pandemic tales from the dark side of dystopia
16th Street News
On more and more corners of downtown Denver, Elaine noticed tents. Lots of them. “Has it always been this bad?”
Sam shook her head. “No, I never seen this many homeless here before.”
Walking past Speer, at Colfax and Broadway, Elaine and Sam got swept into a rally.
The demonstration of unwashed, mismatched and downtrodden marched from Civic Center Park to Cheeseman Park carrying makeshift signs and pushing shopping carts. People were about half masked and unmasked. Vaccinations progressed in uneven patterns throughout the country.
A young woman in combat boots, layers of leggings and legwarmers under skirts she held up to make walking easier, burrowed into her patched denim coat, climbed onto a park bench and spoke into a megaphone. “If things keep going like they are, we won’t stay quiet for long. 16th Street in the mile high city is just the tip of the iceberg.”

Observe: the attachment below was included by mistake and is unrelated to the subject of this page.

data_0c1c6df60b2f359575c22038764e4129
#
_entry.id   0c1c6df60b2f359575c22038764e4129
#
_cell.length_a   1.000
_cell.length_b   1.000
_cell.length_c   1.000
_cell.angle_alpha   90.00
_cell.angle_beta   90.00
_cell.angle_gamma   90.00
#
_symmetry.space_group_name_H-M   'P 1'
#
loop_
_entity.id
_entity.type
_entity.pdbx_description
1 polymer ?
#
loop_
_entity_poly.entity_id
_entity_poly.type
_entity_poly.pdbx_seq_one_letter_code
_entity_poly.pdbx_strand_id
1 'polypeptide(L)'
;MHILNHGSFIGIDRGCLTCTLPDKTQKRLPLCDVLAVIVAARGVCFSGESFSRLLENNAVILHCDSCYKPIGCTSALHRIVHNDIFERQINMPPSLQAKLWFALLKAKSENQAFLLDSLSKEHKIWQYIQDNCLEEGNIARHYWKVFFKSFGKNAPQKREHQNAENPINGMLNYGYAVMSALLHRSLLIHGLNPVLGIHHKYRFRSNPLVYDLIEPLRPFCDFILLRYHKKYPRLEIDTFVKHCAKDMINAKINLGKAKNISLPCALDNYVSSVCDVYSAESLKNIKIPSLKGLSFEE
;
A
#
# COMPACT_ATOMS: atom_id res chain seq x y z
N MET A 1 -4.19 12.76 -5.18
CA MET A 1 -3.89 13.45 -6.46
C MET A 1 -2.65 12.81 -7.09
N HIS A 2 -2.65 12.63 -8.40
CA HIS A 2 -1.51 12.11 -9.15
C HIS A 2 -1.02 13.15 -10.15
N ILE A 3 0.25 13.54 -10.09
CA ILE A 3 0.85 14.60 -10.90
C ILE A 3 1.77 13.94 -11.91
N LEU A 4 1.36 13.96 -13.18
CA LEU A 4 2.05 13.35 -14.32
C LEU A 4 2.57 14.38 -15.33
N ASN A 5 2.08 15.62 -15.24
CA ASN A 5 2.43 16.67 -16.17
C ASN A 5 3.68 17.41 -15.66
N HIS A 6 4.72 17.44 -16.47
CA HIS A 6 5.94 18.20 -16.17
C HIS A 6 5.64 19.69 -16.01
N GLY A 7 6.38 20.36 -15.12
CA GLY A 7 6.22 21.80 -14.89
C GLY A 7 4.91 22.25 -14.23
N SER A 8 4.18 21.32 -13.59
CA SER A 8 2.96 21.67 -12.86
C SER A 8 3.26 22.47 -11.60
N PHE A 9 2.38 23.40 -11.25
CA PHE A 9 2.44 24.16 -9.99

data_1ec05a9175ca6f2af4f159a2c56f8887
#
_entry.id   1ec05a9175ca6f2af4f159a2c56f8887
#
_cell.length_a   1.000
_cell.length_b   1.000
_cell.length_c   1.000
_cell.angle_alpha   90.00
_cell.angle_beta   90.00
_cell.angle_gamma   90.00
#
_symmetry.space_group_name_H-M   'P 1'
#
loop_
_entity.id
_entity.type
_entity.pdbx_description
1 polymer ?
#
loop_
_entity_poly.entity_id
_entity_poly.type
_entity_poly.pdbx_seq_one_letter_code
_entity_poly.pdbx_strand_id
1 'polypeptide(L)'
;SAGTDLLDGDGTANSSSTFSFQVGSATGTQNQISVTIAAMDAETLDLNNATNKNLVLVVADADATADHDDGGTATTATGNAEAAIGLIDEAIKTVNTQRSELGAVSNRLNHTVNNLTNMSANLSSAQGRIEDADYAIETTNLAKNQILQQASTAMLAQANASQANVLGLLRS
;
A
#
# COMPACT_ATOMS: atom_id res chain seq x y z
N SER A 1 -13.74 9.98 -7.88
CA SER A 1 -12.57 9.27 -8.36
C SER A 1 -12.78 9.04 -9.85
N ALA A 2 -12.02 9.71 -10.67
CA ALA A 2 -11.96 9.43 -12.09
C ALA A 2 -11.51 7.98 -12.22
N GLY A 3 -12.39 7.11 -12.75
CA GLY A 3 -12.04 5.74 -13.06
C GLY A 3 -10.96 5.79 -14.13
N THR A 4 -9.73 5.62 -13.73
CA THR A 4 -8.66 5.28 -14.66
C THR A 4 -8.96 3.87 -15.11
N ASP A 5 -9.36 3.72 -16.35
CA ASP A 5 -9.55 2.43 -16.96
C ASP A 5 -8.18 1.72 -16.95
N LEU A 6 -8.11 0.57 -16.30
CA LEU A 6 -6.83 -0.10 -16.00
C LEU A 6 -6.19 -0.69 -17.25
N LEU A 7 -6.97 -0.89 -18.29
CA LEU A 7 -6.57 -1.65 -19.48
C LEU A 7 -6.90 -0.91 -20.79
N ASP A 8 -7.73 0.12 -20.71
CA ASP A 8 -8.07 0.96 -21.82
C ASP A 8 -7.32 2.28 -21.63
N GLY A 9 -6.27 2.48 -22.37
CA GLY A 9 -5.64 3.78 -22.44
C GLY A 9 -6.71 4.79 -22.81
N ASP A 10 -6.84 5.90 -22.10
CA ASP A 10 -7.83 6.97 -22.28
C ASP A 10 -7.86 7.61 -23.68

The mob had congregated outside a suit-dominated city sponsored business function. The Entrepreneurial Finance Forum, designed to help small businesses survive the pandemic aftermath, the fliers outside advertised. Investment firms clamored for attention at the Tivoli Building near the Pepsi Center in Denver.
Sam pulled Elaine inside the glass doors, nodding at the restless, eclectic crowd. “This could get ugly.” She turned on her thousand-watt smile and convinced the guard that they were part of the investment forum, had stepped out for lunch and forgotten their passes.
Booths lined the room representing nearly every bank and credit union in the city of Denver. Counseling sessions were going on, with some of Denver’s best-kept-secret business gurus doling out free tips on how to keep your investments from tanking during the pandemic.